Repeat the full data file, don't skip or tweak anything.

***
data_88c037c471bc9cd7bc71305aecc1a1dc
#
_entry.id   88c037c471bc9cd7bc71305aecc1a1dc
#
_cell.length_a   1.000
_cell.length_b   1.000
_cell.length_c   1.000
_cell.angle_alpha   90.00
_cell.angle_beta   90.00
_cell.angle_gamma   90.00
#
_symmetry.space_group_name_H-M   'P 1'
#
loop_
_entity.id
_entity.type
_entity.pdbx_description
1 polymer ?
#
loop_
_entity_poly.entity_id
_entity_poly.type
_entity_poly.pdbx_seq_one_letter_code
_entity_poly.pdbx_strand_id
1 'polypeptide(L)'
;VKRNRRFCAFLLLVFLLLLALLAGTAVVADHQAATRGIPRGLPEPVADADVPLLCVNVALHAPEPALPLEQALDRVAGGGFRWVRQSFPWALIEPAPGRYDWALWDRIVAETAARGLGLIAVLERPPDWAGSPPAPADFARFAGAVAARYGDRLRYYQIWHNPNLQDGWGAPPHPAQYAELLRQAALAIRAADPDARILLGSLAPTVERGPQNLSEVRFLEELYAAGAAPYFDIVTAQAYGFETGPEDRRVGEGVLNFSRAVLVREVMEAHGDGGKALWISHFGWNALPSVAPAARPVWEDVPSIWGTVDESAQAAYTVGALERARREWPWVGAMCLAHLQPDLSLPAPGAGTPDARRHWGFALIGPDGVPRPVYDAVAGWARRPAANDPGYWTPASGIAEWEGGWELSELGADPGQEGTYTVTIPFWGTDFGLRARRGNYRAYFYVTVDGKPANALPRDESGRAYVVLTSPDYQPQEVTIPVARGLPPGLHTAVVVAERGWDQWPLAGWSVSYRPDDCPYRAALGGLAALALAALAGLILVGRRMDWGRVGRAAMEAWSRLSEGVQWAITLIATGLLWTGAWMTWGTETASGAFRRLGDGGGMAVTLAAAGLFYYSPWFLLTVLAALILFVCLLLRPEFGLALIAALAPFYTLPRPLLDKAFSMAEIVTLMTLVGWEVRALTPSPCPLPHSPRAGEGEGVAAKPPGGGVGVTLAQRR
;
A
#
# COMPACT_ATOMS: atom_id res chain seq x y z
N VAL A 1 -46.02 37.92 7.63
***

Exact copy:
data_88c037c471bc9cd7bc71305aecc1a1dc
#
_entry.id   88c037c471bc9cd7bc71305aecc1a1dc
#
_cell.length_a   1.000
_cell.length_b   1.000
_cell.length_c   1.000
_cell.angle_alpha   90.00
_cell.angle_beta   90.00
_cell.angle_gamma   90.00
#
_symmetry.space_group_name_H-M   'P 1'
#
loop_
_entity.id
_entity.type
_entity.pdbx_description
1 polymer ?
#
loop_
_entity_poly.entity_id
_entity_poly.type
_entity_poly.pdbx_seq_one_letter_code
_entity_poly.pdbx_strand_id
1 'polypeptide(L)'
;VKRNRRFCAFLLLVFLLLLALLAGTAVVADHQAATRGIPRGLPEPVADADVPLLCVNVALHAPEPALPLEQALDRVAGGGFRWVRQSFPWALIEPAPGRYDWALWDRIVAETAARGLGLIAVLERPPDWAGSPPAPADFARFAGAVAARYGDRLRYYQIWHNPNLQDGWGAPPHPAQYAELLRQAALAIRAADPDARILLGSLAPTVERGPQNLSEVRFLEELYAAGAAPYFDIVTAQAYGFETGPEDRRVGEGVLNFSRAVLVREVMEAHGDGGKALWISHFGWNALPSVAPAARPVWEDVPSIWGTVDESAQAAYTVGALERARREWPWVGAMCLAHLQPDLSLPAPGAGTPDARRHWGFALIGPDGVPRPVYDAVAGWARRPAANDPGYWTPASGIAEWEGGWELSELGADPGQEGTYTVTIPFWGTDFGLRARRGNYRAYFYVTVDGKPANALPRDESGRAYVVLTSPDYQPQEVTIPVARGLPPGLHTAVVVAERGWDQWPLAGWSVSYRPDDCPYRAALGGLAALALAALAGLILVGRRMDWGRVGRAAMEAWSRLSEGVQWAITLIATGLLWTGAWMTWGTETASGAFRRLGDGGGMAVTLAAAGLFYYSPWFLLTVLAALILFVCLLLRPEFGLALIAALAPFYTLPRPLLDKAFSMAEIVTLMTLVGWEVRALTPSPCPLPHSPRAGEGEGVAAKPPGGGVGVTLAQRR
;
A
#
# COMPACT_ATOMS: atom_id res chain seq x y z
N VAL A 1 -46.02 37.92 7.63